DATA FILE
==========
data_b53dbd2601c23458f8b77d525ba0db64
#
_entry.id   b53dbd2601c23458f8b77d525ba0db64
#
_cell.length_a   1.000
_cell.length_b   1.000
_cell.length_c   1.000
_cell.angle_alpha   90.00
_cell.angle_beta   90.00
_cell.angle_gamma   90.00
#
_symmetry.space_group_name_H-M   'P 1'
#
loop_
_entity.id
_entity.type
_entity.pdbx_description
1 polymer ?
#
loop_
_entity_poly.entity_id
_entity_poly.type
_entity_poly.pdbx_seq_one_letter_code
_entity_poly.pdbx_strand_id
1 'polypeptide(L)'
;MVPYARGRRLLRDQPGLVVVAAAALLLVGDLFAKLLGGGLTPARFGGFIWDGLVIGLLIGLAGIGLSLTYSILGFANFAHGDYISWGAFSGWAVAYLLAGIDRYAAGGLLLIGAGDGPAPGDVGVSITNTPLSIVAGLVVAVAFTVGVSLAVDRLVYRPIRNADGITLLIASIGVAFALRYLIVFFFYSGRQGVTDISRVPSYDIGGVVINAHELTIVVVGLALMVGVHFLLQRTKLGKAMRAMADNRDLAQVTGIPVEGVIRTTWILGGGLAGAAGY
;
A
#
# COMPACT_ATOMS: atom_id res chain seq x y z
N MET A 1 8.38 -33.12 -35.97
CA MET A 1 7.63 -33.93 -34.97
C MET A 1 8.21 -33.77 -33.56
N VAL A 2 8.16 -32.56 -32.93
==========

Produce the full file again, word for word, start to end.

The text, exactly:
data_b53dbd2601c23458f8b77d525ba0db64
#
_entry.id   b53dbd2601c23458f8b77d525ba0db64
#
_cell.length_a   1.000
_cell.length_b   1.000
_cell.length_c   1.000
_cell.angle_alpha   90.00
_cell.angle_beta   90.00
_cell.angle_gamma   90.00
#
_symmetry.space_group_name_H-M   'P 1'
#
loop_
_entity.id
_entity.type
_entity.pdbx_description
1 polymer ?
#
loop_
_entity_poly.entity_id
_entity_poly.type
_entity_poly.pdbx_seq_one_letter_code
_entity_poly.pdbx_strand_id
1 'polypeptide(L)'
;MVPYARGRRLLRDQPGLVVVAAAALLLVGDLFAKLLGGGLTPARFGGFIWDGLVIGLLIGLAGIGLSLTYSILGFANFAHGDYISWGAFSGWAVAYLLAGIDRYAAGGLLLIGAGDGPAPGDVGVSITNTPLSIVAGLVVAVAFTVGVSLAVDRLVYRPIRNADGITLLIASIGVAFALRYLIVFFFYSGRQGVTDISRVPSYDIGGVVINAHELTIVVVGLALMVGVHFLLQRTKLGKAMRAMADNRDLAQVTGIPVEGVIRTTWILGGGLAGAAGY
;
A
#
# COMPACT_ATOMS: atom_id res chain seq x y z
N MET A 1 8.38 -33.12 -35.97
CA MET A 1 7.63 -33.93 -34.97
C MET A 1 8.21 -33.77 -33.56
N VAL A 2 8.16 -32.56 -32.93